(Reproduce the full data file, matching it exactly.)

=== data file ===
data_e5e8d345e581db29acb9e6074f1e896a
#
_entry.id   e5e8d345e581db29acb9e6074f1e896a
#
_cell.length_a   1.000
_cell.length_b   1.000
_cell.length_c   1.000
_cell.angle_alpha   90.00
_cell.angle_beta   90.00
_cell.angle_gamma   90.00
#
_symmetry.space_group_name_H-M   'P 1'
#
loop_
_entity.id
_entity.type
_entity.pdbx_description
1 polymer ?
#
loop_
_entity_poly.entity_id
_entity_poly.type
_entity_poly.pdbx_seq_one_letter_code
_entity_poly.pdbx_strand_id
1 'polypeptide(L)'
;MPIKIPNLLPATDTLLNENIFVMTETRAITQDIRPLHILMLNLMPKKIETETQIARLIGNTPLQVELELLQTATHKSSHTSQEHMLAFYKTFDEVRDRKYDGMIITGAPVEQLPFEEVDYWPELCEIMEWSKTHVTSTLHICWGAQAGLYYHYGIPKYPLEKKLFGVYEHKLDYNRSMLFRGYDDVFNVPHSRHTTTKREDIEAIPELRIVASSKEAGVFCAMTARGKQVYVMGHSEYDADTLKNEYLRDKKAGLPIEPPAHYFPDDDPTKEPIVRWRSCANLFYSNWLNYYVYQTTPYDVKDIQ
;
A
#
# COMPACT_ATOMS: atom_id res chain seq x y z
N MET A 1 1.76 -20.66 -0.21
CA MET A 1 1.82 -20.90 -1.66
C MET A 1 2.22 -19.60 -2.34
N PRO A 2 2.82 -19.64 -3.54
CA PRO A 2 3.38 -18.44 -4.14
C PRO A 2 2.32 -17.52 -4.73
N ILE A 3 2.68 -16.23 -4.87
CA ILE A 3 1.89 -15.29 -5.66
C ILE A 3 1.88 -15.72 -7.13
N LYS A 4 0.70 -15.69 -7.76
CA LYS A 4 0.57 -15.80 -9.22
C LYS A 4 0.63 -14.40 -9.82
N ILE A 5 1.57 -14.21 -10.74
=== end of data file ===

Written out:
data_e5e8d345e581db29acb9e6074f1e896a
#
_entry.id   e5e8d345e581db29acb9e6074f1e896a
#
_cell.length_a   1.000
_cell.length_b   1.000
_cell.length_c   1.000
_cell.angle_alpha   90.00
_cell.angle_beta   90.00
_cell.angle_gamma   90.00
#
_symmetry.space_group_name_H-M   'P 1'
#
loop_
_entity.id
_entity.type
_entity.pdbx_description
1 polymer ?
#
loop_
_entity_poly.entity_id
_entity_poly.type
_entity_poly.pdbx_seq_one_letter_code
_entity_poly.pdbx_strand_id
1 'polypeptide(L)'
;MPIKIPNLLPATDTLLNENIFVMTETRAITQDIRPLHILMLNLMPKKIETETQIARLIGNTPLQVELELLQTATHKSSHTSQEHMLAFYKTFDEVRDRKYDGMIITGAPVEQLPFEEVDYWPELCEIMEWSKTHVTSTLHICWGAQAGLYYHYGIPKYPLEKKLFGVYEHKLDYNRSMLFRGYDDVFNVPHSRHTTTKREDIEAIPELRIVASSKEAGVFCAMTARGKQVYVMGHSEYDADTLKNEYLRDKKAGLPIEPPAHYFPDDDPTKEPIVRWRSCANLFYSNWLNYYVYQTTPYDVKDIQ
;
A
#
# COMPACT_ATOMS: atom_id res chain seq x y z
N MET A 1 1.76 -20.66 -0.21
CA MET A 1 1.82 -20.90 -1.66
C MET A 1 2.22 -19.60 -2.34
N PRO A 2 2.82 -19.64 -3.54
CA PRO A 2 3.38 -18.44 -4.14
C PRO A 2 2.32 -17.52 -4.73
N ILE A 3 2.68 -16.23 -4.87
CA ILE A 3 1.89 -15.29 -5.66
C ILE A 3 1.88 -15.72 -7.13
N LYS A 4 0.70 -15.69 -7.76
CA LYS A 4 0.57 -15.80 -9.22
C LYS A 4 0.63 -14.40 -9.82
N ILE A 5 1.57 -14.21 -10.74